After a summer on the road, Justin Trudeau is refining his middle-class message and gearing up to fight Stephen Harper on pocketbook issues – an area of economic policy where the Liberals believe the Tories are weak and where Mr. Trudeau can shine.
The Liberal Leader and his team believe they started a debate last spring on the plight of an increasingly economically squeezed middle class – but it was derailed by the Senate expense scandal.
This week, the Liberals will begin to hone that message, according to insiders, and focus on issues like personal debt, savings, and youth unemployment, as they meet in Prince Edward Island for a three-day summer caucus retreat in advance of what promises to be a huge political season.
The Prime Minister announced earlier this month that he would prorogue Parliament and come back sometime in October with a Throne Speech. In addition, there are several by-elections to be held and a fiscal update in which the Tories will want to show they are still on course for a balanced budget.
With the guts of the Senate scandal already public, the Liberals want to return to advocating on behalf of middle-class Canadians.
"The economic recovery has left behind a lot of middle-class Canadian families" said Scott Brison, Liberal finance critic. "Young Canadians and their middle-class families are facing real challenges, near-record levels of personal debt, some of the worst job numbers in decades."
Mr. Brison said developing the ideas to address the problem "will be central" for the leader and his team.
A senior Liberal strategist said Mr. Trudeau started a debate on the future of the middle class that wasn't happening last year and they will try to keep it going by continuing to put the "building blocks in place."
Some Liberals believe Mr. Trudeau's focus on middle-class issues in the Commons over the spring was resonating with Canadians. His first questions as Leader were to hammer the government over tariffs on imports, such as tricycles, educational goods and kids' clothing. That, he argued, added up to a "wrong-headed tax" on the middle class.
MPs, meanwhile, are coming to the caucus retreat in good spirits given their view that Mr. Trudeau's summer tour was a success. For fun, they're putting on a singing competition – "Grit Idol." Even Mr. Trudeau's call for legalization of marijuana and admission that he smoked pot three years ago – an issue that could have hurt him – is being characterized as a refreshing new way of doing politics.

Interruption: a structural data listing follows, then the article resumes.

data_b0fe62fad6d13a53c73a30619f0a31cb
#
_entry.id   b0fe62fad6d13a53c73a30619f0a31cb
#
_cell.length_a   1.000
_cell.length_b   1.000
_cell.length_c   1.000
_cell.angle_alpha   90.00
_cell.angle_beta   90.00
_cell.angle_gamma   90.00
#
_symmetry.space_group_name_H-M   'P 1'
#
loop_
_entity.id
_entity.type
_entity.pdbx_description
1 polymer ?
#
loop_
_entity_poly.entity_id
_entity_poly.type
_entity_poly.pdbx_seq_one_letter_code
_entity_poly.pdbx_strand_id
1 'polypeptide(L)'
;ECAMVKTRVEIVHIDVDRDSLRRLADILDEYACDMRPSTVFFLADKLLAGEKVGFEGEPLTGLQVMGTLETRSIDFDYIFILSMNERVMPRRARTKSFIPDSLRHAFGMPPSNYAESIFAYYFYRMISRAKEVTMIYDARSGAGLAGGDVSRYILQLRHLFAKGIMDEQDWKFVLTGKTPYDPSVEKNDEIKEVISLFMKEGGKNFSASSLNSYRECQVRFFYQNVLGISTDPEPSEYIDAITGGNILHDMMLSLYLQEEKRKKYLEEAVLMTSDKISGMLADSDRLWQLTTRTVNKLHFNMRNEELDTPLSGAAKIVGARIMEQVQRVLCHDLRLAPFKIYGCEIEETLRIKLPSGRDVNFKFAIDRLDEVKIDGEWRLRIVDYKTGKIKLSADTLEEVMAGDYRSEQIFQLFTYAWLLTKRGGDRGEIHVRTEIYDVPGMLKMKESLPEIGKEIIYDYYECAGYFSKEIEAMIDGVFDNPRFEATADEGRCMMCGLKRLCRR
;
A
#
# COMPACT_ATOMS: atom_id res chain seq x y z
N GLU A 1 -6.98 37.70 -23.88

"He's open," said Liberal whip and Newfoundland and Labrador MP Judy Foote. "He could have been asked the question [and] he could have lied. But that's not who he is."
The pot-smoking admission goes to a secondary Trudeau Liberal theme – transparency, which will also be played up at this week's caucus.
Senator Jim Cowan, the Liberal Leader in the Senate, and House Leader Dominic LeBlanc will be presenting caucus Wednesday with their plan for MPs and senators to publicly reveal their expenses. The Liberal plan will require MPs and senators to post online their travel and hospitality expenses every quarter.
In keeping with the theme, Mr. Trudeau has also stated that there will be open nominations across the country. No longer will sitting MPs be protected from challenges and Mr. Trudeau has given up his power to appoint candidates to usually safe Liberal ridings.
How open the nomination process really is may be in question, however, after former Ontario Liberal cabinet minister George Smitherman's curious endorsement of Chrystia Freeland, a former journalist, for the Liberal nomination in Toronto Centre – the seat vacated by former interim leader Bob Rae.
"I make no bones about it. I wanted to be that candidate [to replace Bob Rae]. But out of respect for my leader and his task of defeating Harper, I endorsed his strategy and today I am endorsing Chrystia Freeland," he wrote in the Huffington Post Monday.